In view of the above, the Committee, which is not in a position to carry out studies, calls on the Commission to undertake a general appraisal as soon as possible to:

estimate the volume of passenger travel within the EU and its immediate sphere of influence up to 2020/2030;

estimate the amount of travel by Europeans from Europe to international destinations, as well as travel by non-EU citizens entering and circulating in Europe for business, tourism or other reasons up to 2020/2030;

make sure, in view of the above estimations, that existing capacity, or capacity currently planned under various programmes, will meet the demand for passenger transport foreseen by 2020/2030;

put forward, in a new White Paper 2010 dedicated to transport policy, an action plan which corresponds to the ambitions and interests of the EU and its people. This should put greater emphasis on ‘ The movement of people in an enlarged Europe and its impact on means of transport by 2020/2030 ’.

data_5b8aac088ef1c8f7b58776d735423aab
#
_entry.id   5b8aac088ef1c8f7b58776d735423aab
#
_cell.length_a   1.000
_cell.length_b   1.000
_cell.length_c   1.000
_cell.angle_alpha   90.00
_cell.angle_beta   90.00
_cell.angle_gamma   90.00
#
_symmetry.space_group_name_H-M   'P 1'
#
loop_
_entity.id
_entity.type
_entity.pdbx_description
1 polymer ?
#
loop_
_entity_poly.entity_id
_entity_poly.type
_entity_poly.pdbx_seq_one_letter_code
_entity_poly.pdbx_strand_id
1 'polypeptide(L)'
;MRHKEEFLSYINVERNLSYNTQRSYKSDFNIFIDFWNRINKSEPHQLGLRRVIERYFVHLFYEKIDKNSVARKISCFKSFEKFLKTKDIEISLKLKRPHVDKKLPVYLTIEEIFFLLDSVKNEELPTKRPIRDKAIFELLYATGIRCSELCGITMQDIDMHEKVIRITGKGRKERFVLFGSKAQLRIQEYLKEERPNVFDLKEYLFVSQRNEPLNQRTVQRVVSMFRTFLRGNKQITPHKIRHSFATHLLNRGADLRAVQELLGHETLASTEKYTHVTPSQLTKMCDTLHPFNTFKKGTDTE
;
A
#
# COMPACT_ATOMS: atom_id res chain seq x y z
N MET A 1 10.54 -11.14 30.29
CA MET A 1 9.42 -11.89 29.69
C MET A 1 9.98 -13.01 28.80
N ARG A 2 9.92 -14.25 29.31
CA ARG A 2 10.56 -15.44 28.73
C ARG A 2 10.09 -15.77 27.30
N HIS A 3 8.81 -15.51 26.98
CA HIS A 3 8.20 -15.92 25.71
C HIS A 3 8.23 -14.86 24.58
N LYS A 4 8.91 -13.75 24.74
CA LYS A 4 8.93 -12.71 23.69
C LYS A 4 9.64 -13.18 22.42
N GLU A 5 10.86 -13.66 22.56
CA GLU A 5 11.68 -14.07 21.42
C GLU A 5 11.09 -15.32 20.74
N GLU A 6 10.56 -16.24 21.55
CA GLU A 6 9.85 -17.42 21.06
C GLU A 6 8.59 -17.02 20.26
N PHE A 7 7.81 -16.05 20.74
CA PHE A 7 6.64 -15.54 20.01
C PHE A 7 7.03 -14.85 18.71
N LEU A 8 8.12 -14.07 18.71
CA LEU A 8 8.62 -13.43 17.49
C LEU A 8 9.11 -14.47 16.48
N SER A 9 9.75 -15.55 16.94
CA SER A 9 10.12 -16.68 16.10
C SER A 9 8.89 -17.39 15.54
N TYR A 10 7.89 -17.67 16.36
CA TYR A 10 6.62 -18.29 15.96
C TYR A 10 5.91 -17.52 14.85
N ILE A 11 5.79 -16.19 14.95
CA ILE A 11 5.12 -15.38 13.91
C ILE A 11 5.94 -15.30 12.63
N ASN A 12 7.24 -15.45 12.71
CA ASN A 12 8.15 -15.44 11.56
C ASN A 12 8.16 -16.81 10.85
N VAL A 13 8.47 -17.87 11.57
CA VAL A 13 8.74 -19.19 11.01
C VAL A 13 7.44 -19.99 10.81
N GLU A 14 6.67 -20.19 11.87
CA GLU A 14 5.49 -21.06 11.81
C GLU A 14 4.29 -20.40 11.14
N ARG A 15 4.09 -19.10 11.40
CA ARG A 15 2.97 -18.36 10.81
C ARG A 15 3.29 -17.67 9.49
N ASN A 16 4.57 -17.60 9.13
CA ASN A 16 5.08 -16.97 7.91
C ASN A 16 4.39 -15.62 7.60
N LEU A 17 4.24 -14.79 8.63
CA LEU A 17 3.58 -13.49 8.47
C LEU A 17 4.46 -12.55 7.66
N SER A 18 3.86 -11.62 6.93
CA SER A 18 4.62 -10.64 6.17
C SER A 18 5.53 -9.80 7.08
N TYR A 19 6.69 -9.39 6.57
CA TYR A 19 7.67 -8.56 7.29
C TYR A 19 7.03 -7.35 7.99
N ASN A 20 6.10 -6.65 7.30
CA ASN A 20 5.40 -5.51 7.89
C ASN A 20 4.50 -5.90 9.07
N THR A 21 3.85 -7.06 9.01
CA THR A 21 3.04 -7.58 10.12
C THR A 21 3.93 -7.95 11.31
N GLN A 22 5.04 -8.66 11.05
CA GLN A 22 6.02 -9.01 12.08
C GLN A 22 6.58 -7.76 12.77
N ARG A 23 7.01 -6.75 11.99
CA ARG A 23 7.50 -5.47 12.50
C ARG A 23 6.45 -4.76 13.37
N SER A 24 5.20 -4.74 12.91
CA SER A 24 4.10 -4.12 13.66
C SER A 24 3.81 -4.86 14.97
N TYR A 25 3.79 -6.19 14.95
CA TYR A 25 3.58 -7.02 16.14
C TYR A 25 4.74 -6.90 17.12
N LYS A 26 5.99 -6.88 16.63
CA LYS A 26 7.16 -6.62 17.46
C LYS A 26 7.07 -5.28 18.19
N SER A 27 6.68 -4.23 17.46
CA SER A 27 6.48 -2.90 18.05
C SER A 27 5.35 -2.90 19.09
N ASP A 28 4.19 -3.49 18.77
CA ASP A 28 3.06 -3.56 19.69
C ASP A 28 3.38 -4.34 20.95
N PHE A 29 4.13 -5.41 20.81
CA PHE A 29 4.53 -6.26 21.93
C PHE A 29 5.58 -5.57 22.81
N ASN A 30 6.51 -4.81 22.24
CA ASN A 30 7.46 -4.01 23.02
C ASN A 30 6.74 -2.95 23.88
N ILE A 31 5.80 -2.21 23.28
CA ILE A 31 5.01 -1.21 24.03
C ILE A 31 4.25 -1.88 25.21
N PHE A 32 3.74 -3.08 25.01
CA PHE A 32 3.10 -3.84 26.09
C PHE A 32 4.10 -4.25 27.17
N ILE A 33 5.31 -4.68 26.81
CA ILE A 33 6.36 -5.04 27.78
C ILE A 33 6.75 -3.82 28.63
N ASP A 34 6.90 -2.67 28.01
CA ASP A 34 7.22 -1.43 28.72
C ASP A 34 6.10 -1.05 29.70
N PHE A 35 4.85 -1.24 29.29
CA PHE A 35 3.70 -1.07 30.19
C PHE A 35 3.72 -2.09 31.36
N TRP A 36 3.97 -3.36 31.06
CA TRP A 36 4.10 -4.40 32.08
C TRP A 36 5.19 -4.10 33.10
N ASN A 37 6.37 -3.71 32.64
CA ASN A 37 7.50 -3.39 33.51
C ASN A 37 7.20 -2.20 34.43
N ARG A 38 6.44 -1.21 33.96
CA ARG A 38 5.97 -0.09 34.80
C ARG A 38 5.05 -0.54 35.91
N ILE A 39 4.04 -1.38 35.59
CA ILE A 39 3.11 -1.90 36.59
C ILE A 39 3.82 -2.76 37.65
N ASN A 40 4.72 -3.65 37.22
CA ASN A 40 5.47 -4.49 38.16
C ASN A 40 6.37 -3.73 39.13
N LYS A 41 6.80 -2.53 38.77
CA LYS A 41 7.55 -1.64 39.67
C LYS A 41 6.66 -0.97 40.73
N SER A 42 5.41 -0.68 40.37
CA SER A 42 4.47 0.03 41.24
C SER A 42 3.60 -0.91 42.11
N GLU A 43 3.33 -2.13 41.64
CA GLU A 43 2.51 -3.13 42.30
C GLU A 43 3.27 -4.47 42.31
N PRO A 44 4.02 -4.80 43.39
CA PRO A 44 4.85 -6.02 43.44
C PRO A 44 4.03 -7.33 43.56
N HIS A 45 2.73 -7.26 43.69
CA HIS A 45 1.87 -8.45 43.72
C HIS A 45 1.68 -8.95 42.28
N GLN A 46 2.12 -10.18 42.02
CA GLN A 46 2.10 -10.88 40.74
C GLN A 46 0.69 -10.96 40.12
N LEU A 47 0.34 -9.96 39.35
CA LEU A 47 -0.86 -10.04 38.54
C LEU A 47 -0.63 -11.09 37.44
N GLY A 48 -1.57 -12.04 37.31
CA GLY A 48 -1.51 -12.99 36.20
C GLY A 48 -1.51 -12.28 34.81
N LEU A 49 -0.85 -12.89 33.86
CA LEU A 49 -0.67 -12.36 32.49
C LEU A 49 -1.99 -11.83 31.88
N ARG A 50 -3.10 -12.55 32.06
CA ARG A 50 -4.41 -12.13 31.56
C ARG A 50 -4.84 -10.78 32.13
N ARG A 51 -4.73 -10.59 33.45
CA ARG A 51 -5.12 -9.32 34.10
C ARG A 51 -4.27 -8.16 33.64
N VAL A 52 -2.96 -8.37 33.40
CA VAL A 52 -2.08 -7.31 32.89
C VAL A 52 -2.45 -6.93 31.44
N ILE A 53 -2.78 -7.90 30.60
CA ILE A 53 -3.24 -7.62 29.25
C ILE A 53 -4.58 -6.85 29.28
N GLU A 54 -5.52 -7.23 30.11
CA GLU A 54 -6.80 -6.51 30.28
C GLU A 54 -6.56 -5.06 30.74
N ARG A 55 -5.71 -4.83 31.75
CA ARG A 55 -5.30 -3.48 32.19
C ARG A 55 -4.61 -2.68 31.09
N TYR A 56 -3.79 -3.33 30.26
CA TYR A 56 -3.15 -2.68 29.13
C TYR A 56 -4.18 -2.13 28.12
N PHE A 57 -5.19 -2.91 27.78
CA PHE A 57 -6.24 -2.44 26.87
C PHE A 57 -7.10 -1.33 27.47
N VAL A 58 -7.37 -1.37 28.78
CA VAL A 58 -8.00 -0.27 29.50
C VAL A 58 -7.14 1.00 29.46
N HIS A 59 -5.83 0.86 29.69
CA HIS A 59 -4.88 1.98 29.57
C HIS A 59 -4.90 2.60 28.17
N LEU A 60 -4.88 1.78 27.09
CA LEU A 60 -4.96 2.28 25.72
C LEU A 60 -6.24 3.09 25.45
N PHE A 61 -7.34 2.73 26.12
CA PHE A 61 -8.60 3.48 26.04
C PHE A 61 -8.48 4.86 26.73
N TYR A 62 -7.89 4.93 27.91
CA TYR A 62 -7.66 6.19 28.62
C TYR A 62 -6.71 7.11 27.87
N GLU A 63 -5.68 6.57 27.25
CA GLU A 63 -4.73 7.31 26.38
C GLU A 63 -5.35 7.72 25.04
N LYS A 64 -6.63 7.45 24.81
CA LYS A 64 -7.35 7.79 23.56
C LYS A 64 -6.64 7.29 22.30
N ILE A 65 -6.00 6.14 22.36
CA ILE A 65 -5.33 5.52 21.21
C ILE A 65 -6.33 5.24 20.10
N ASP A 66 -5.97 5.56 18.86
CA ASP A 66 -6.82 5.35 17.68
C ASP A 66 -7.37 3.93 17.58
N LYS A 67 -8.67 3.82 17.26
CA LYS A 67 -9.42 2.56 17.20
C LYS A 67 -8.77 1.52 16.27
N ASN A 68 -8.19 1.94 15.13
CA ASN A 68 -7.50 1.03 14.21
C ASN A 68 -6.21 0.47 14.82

2.   Outline and scope of a general appraisal on transport and the mobility of persons

2.1   New dimensions of Europe. Distance and time:


The Committee calls on the Commission to take action to make Europe's citizens and policymakers more aware of the geographical dimensions that Europe has attained today and will have attained in the near future. By 2020/2030 the EU, which today counts 25 Member States, will no doubt include new members. Its immediate sphere of influence will have expanded as a result of its proximity to other states (or its cooperation with neighbouring states), and will stretch across the entire European continent. Here, issues relating to passenger and freight transport will manifest themselves on a much larger scale.